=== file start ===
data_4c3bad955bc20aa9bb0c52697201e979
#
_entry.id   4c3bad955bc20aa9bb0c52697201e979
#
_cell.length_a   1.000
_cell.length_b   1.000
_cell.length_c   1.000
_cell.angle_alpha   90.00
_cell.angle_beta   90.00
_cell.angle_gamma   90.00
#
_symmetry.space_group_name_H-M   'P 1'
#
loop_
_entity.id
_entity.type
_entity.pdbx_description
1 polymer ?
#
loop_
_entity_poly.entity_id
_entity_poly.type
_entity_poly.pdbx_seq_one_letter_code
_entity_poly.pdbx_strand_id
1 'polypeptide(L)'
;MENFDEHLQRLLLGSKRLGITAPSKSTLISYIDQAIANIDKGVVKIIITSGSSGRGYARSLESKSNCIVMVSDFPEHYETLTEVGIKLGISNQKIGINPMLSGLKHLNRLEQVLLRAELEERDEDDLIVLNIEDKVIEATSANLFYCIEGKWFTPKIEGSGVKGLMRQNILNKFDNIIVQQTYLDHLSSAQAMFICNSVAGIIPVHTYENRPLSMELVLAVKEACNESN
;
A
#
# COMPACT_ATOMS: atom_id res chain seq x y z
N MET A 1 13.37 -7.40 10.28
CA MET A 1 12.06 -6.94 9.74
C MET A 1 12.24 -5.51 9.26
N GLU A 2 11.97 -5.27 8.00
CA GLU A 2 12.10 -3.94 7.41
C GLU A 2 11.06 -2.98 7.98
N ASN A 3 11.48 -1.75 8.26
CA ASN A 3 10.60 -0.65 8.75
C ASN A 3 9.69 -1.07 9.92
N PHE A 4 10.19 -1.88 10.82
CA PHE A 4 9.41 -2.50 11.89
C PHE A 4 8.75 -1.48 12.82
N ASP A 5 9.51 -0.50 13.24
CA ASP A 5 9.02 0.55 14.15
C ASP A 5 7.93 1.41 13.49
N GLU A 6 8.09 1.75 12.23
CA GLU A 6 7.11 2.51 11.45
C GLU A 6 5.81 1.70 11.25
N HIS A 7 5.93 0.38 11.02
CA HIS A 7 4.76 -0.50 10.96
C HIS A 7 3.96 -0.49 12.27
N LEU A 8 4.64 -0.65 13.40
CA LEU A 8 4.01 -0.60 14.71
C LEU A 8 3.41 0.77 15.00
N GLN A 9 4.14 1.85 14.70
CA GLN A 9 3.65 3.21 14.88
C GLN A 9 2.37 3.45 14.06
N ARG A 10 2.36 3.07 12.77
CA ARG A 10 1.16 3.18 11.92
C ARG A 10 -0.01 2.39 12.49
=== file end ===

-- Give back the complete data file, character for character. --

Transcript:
data_4c3bad955bc20aa9bb0c52697201e979
#
_entry.id   4c3bad955bc20aa9bb0c52697201e979
#
_cell.length_a   1.000
_cell.length_b   1.000
_cell.length_c   1.000
_cell.angle_alpha   90.00
_cell.angle_beta   90.00
_cell.angle_gamma   90.00
#
_symmetry.space_group_name_H-M   'P 1'
#
loop_
_entity.id
_entity.type
_entity.pdbx_description
1 polymer ?
#
loop_
_entity_poly.entity_id
_entity_poly.type
_entity_poly.pdbx_seq_one_letter_code
_entity_poly.pdbx_strand_id
1 'polypeptide(L)'
;MENFDEHLQRLLLGSKRLGITAPSKSTLISYIDQAIANIDKGVVKIIITSGSSGRGYARSLESKSNCIVMVSDFPEHYETLTEVGIKLGISNQKIGINPMLSGLKHLNRLEQVLLRAELEERDEDDLIVLNIEDKVIEATSANLFYCIEGKWFTPKIEGSGVKGLMRQNILNKFDNIIVQQTYLDHLSSAQAMFICNSVAGIIPVHTYENRPLSMELVLAVKEACNESN
;
A
#
# COMPACT_ATOMS: atom_id res chain seq x y z
N MET A 1 13.37 -7.40 10.28
CA MET A 1 12.06 -6.94 9.74
C MET A 1 12.24 -5.51 9.26
N GLU A 2 11.97 -5.27 8.00
CA GLU A 2 12.10 -3.94 7.41
C GLU A 2 11.06 -2.98 7.98
N ASN A 3 11.48 -1.75 8.26
CA ASN A 3 10.60 -0.65 8.75
C ASN A 3 9.69 -1.07 9.92
N PHE A 4 10.19 -1.88 10.82
CA PHE A 4 9.41 -2.50 11.89
C PHE A 4 8.75 -1.48 12.82
N ASP A 5 9.51 -0.50 13.24
CA ASP A 5 9.02 0.55 14.15
C ASP A 5 7.93 1.41 13.49
N GLU A 6 8.09 1.75 12.23
CA GLU A 6 7.11 2.51 11.45
C GLU A 6 5.81 1.70 11.25
N HIS A 7 5.93 0.38 11.02
CA HIS A 7 4.76 -0.50 10.96
C HIS A 7 3.96 -0.49 12.27
N LEU A 8 4.64 -0.65 13.40
CA LEU A 8 4.01 -0.60 14.71
C LEU A 8 3.41 0.77 15.00
N GLN A 9 4.14 1.85 14.70
CA GLN A 9 3.65 3.21 14.88
C GLN A 9 2.37 3.45 14.06
N ARG A 10 2.36 3.07 12.77
CA ARG A 10 1.16 3.18 11.92
C ARG A 10 -0.01 2.39 12.49